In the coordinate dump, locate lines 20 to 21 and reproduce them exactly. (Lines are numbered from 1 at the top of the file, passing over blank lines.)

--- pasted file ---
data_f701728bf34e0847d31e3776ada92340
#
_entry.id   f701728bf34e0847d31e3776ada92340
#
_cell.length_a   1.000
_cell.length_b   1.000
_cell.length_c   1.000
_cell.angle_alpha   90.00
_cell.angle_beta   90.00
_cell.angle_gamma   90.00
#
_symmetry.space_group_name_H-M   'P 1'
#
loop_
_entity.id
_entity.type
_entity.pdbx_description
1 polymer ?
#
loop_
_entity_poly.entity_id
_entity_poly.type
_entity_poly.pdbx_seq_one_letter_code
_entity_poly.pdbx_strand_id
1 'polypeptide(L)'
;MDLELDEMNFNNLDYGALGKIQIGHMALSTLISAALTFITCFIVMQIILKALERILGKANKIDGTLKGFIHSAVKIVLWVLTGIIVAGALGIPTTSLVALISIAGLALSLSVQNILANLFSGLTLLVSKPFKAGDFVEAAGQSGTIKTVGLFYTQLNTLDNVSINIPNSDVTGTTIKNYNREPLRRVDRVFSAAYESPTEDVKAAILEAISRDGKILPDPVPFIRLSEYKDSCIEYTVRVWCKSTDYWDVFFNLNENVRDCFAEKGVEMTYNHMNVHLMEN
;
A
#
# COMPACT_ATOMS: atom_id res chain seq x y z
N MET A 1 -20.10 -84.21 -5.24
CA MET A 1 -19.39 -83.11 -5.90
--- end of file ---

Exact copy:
loop_
_entity_poly.entity_id